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Ringbang: A style pioneered by Barbadian producers and closely related to hard-core soca. The difference in sound is subtle and mostly related to the more centered and in-your-face drum-kit. The snare, in particular, dominates the sound field. Beyond this is an emphasis on percussion and a relative absence of brass instruments. Ringbang is very much like a first cousin to hardcore soca.

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Rockers: 1. A classic style of roots reggae made popular by artists like Bunny Wailer and Jacob miller. 2. A driving Jamaican reggae beat that is typified by its 4 on the floor kick pattern and militant snare stabs. 3. A popular movie filmed in Jamaica in 1977 named after a specific style of reggae starring Leroy "Horsemouth" Wallace, Richard "DirtyHarry" Hall, Jacob Miller, Gregory Isaacs, Burning Spear, Kiddus I, Leroy Smart, and more.. "Rockers" was a Robin Hood style story of oppressed Jamaican musicians getting even with the "mafia types" in the business. It features music from artists like Burning Spear, Bunny Wailer, Third World, Peter Tosh, Jacob Miller, Gregory Isaacs, Kiddus I, Junior Murvin, Inner Circle, the Heptones and the Abyssinians.

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Rocksteady: This style is a pit stop located exactly half way on the drive from Ska to Reggae. It is not fast enough to be Ska and not slow enough to be Reggae. This tempo bridge superceded ska in 1966 and kept it's popularity until 1968, the year that saw the birth of the even slower paced reggae, a form that continues to enthrall listeners around the globe.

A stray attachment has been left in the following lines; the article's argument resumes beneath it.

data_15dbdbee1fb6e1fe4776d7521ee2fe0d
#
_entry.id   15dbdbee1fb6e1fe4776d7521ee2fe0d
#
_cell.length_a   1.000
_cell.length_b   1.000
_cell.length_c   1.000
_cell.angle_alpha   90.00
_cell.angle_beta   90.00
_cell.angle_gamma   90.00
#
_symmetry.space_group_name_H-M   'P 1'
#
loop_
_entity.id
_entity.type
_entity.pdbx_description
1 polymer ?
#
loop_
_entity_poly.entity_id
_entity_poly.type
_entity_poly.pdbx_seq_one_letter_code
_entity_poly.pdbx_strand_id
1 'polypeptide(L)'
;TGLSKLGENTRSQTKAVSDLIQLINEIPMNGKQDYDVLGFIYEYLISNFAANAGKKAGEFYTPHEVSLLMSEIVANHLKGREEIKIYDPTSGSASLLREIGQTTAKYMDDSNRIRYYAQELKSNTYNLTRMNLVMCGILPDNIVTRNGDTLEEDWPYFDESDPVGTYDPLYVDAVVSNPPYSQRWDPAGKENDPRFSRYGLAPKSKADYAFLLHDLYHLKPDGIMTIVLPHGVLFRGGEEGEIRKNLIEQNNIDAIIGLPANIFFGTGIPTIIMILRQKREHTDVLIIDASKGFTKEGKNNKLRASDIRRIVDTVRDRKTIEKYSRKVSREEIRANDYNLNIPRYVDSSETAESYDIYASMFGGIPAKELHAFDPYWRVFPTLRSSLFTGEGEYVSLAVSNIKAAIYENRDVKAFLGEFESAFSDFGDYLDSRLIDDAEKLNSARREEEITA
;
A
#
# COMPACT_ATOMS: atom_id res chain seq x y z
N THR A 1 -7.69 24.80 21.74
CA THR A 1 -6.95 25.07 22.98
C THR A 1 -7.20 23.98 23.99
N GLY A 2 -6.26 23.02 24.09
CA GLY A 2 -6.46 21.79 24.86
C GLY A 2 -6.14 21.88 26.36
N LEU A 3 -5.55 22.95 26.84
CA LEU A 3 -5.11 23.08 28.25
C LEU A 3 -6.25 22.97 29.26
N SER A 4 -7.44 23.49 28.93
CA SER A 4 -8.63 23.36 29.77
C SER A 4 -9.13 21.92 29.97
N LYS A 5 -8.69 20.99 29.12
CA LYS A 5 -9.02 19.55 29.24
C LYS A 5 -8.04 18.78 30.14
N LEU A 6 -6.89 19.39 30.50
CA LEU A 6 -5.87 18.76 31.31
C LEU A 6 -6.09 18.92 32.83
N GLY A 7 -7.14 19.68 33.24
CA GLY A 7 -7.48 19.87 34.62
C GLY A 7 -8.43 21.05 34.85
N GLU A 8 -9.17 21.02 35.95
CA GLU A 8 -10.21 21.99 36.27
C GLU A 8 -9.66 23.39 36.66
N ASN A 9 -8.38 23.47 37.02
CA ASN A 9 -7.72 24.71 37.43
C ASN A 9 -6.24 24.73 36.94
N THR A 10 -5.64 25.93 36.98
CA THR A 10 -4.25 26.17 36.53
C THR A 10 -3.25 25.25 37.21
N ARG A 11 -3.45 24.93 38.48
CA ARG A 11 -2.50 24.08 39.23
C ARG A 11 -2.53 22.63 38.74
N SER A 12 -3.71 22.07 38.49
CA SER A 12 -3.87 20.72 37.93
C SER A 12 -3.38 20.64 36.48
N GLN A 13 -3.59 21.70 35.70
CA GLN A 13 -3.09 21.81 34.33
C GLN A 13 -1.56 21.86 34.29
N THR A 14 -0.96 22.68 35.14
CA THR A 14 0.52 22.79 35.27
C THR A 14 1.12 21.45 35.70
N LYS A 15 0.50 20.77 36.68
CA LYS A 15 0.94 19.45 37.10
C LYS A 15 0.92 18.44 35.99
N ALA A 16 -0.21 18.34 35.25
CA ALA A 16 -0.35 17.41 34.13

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Roots: The truest form of reggae music. As its name dictates, roots is the true foundation--the cornerstone of a host of musical branches. These are the traditional vintage Jamaican sounds that have almost become extinct with the invention of the computer chip. Very few bands today still play these foundational sounds as they were initially created. General market reggae artists like Culture, Burning Spear, John Brown's Body, Midnight and Cultura Profetica still carry on this classic sound, while gospel artists such as Christafari, Solomon Jabby, The Israelites, and Leon De Judah are still holding up the torch of roots music for future generations.